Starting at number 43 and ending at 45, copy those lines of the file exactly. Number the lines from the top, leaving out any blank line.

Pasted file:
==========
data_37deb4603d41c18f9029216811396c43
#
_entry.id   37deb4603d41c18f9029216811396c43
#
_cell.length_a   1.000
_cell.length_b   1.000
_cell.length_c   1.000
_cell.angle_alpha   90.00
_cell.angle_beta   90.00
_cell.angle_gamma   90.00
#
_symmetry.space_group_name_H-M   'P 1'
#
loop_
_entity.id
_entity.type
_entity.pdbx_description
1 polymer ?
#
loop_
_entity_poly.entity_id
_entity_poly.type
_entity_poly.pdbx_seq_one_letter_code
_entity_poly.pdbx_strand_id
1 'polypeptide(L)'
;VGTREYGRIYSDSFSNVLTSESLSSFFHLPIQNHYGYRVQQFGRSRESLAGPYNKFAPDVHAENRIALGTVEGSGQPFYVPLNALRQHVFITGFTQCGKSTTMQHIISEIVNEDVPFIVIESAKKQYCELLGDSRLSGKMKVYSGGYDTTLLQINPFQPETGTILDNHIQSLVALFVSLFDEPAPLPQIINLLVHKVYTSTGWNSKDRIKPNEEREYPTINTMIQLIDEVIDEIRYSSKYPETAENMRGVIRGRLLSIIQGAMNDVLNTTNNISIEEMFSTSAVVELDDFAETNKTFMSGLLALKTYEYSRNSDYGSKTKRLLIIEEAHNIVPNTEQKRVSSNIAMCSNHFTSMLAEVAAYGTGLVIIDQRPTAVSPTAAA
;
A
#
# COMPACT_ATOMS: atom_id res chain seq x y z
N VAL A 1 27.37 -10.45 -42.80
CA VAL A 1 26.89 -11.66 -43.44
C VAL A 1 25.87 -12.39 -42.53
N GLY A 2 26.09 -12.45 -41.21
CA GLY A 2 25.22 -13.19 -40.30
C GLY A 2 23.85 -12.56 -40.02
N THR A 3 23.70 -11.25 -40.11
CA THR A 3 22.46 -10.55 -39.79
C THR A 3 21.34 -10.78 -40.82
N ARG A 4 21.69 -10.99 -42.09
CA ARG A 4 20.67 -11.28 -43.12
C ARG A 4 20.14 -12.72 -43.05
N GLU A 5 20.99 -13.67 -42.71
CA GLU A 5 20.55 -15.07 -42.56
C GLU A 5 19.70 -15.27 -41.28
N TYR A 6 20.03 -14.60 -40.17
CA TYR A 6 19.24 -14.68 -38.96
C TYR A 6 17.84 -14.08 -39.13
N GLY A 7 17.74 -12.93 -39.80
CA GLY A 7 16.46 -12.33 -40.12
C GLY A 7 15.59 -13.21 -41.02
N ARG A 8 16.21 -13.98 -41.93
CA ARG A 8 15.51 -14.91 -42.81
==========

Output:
N GLU A 5 20.99 -13.67 -42.71
CA GLU A 5 20.55 -15.07 -42.56
C GLU A 5 19.70 -15.27 -41.28